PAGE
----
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By Swogger Bruce & Millar, Jan 31 2018 02:08PM

Medicare does not provide indefinite coverage for long-term care. Medicare coverage is only for rehabilitation and can be ended when a patient stops making progress. In any case, Medicare coverage is limited to 100 days. So, the survey findings that nearly 40% of Americans expect to rely on Medicare are troubling.

Nearly 80% of Americans would prefer to receive care in their home, and nearly 70% of their children would like their parents to receive care in their home. There are few government benefits that will help pay for in-home care. The Michigan MI Choice Waiver program can help pay for in-home care, but the coverage is limited by funding issues. PACE programs also attempt to keep people in their homes. However, the program is not widespread. The good news is that PACE will be opening in Northern Michigan in 2019. Veterans pensions, known as aid and attendance or housebound, are the last significant source of government payments for in-home care. All these programs have asset and income limitations.

Despite the limited government benefits, 33% of older Americans have not made any plans to cover care. 72% of Americans support family leave programs to care for a loved one, and the majority support policies to help finance long-term care.

We suggest consulting an elder law attorney and financial professional to learn about your planning options and potential benefits. The link to the full report is provided below.


By Swogger Bruce & Millar, Jan 4 2018 09:02PM

Community Spouse Resource Allowance: $24,720 - $123,600

The community spouse resource allowance (CSRA) is the amount of countable assets a person can keep while still qualifying their spouse for Medicaid long-term care benefits. The CSRA is calculated by dividing in half the couple's countable assets on the first day of continuous long-term care. The CSRA has a minimum and maximum amount, which is shown above.

Community Spouse Income Allowance: $3,090 (maximum)

The community spouse income allowance (CSIA) is the amount of income from the spouse in long-term care that can be diverted for the use of the community spouse. The CSIA is calculated by a formula; the maximum result of the formula is $3,090.

Divestment Divisor: $8,261

The divestment divisor is the average monthly cost of a nursing home in Michigan. The divisor is used when calculating a penalty period for gifts made during the five-year look-back period. All gifts made during the five years are added together and divided by the average monthly cost of a nursing home in Michigan; the result is the number of months and day that Medicaid will not pay for long-term care expenses. For example, if all the gifts made during the five-year look-back period added up to $82,610, Medicaid would refuse to pay for long-term care expenses for ten months.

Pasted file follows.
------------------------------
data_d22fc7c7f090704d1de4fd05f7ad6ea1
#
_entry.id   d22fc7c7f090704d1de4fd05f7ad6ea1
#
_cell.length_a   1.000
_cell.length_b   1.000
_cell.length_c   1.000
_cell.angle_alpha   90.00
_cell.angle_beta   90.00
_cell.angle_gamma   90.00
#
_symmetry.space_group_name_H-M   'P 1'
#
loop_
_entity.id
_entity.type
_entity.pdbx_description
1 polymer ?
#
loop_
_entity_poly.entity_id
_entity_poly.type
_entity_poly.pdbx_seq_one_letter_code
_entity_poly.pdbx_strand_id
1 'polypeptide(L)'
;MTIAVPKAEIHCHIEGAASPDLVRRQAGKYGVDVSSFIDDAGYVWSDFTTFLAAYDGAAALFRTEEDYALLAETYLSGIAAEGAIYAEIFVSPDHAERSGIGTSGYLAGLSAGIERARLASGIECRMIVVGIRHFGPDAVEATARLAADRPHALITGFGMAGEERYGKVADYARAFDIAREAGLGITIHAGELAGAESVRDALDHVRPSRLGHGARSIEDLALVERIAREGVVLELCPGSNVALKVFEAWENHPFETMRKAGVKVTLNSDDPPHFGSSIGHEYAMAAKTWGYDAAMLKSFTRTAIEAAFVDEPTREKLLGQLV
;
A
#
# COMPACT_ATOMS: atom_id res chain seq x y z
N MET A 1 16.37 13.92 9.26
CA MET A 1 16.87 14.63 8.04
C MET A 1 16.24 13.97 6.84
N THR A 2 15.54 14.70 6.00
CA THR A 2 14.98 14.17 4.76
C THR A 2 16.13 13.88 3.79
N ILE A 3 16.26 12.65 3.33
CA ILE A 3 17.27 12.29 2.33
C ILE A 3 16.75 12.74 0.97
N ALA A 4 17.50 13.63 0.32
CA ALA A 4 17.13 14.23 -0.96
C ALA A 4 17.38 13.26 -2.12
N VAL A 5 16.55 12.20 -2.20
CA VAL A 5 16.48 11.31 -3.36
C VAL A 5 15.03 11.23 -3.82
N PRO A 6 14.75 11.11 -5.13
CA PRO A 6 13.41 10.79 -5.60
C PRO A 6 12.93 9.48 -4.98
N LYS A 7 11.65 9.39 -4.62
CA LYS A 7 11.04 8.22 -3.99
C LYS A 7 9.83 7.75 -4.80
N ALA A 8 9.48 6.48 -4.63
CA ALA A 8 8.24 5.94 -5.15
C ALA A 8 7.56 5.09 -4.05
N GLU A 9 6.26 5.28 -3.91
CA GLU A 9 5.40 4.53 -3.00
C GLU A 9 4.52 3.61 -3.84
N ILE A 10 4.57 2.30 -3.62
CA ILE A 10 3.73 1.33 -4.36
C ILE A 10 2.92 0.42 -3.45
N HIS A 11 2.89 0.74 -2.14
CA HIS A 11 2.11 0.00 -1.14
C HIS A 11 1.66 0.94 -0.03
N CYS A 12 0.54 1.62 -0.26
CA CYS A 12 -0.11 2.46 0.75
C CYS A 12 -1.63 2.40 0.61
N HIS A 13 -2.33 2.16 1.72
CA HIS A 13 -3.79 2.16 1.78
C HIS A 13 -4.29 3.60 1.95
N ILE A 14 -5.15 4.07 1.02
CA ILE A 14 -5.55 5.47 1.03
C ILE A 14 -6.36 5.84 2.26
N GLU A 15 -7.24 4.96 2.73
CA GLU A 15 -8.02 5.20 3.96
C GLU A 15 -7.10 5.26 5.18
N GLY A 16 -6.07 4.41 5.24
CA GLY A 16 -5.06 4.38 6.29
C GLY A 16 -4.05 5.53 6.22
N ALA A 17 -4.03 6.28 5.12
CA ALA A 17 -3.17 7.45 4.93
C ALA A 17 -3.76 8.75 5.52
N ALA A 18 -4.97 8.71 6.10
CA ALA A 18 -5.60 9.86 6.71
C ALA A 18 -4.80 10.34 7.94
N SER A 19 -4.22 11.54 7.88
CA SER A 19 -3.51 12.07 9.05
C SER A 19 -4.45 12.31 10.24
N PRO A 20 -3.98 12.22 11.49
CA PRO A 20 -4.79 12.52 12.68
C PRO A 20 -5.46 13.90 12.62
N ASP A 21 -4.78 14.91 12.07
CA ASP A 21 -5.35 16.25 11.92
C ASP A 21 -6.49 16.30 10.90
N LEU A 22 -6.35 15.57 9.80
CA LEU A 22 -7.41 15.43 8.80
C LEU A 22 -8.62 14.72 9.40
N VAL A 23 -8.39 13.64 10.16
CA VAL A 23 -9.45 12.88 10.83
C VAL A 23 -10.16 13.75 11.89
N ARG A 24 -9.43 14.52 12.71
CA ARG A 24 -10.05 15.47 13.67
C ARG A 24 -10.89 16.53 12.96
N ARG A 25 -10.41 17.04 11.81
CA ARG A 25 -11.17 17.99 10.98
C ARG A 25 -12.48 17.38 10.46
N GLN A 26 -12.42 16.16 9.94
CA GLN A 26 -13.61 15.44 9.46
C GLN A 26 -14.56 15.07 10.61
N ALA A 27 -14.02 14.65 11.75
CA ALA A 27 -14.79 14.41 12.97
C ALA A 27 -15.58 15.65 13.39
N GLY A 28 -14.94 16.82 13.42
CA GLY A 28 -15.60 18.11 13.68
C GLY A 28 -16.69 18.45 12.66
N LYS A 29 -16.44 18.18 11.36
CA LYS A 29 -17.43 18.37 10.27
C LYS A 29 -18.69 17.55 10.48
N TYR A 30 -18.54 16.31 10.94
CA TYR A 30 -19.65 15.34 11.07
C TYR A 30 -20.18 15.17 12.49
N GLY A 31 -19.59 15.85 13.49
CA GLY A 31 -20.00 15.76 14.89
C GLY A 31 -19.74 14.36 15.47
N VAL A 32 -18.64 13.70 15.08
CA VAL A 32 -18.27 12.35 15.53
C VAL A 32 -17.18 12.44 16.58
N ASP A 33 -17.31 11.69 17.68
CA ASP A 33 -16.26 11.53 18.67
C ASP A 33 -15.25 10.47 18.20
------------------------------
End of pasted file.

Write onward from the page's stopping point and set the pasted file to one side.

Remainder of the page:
Home Equity Limit: $572,000

The home equity limit only applies when there is not a community spouse living in the home. If a single person enters long-term care, their home equity must be below $572,000 to qualify for Medicaid. The limit also applies if both spouses are in long-term care.

MI Choice Waiver Income Limit: $2,250 or $3,375

The MI Choice Waiver Program allows Medicaid to cover some in-home care, and some assisted living expenses. Medicaid for long-term care does not have an income limit; the waiver program is different. There is an income cap for the waiver program; $2,250 for a single person receiving benefits, and $3,375 for a couple receiving benefits. If you qualify for the waiver program, Medicaid allows you to keep all your income to pay for expenses that it does not cover.

By Swogger Bruce & Millar, Apr 10 2017 02:56PM

On December 13, 2016, President Obama signed the 21st Century Cures Act. One section of the law made an important change to estate planning for disabled individuals. In the past, a disabled individual could not establish their special needs trust. It would need to be established by a family member, guardian or court order. Courts in Northern Michigan are very helpful in establishing these trusts, but the process takes time, effort and money. Now a disabled individual, who is competent, can sign and establish his trust without having to rely on others.

Special needs trusts are often used to provide a disabled beneficiary with assets to improve his lifestyle without those assets counting against eligibility for most government benefits. The new law applies to first-party special needs trusts which are also known as Medicaid payback trusts. Assets belonging to the disabled individual are placed in a trust and become excluded for purposes of applying for government benefits. Because the assets belonged to the individual, there must be a provision that provides that at the disabled beneficiary’s death any state that provided Medicaid must be paid back before distributing the remainder to a beneficiary’s heirs.

The two most common times to establish a first party special needs trust: (1) receiving an inheritance or (2) receiving an award from a lawsuit. We recently had two special needs trusts approved by the Benzie County Probate Court for two gentlemen who received criminal restitution.

Third-party special needs trusts are established as part of a family member’s estate plan. The provisions are similar, but because the assets never technically belonged to the beneficiary there do not have to be any Medicaid payback provisions. A third-party special needs trust allows a better result than receiving an inheritance and then putting it into a Medicaid payback trust.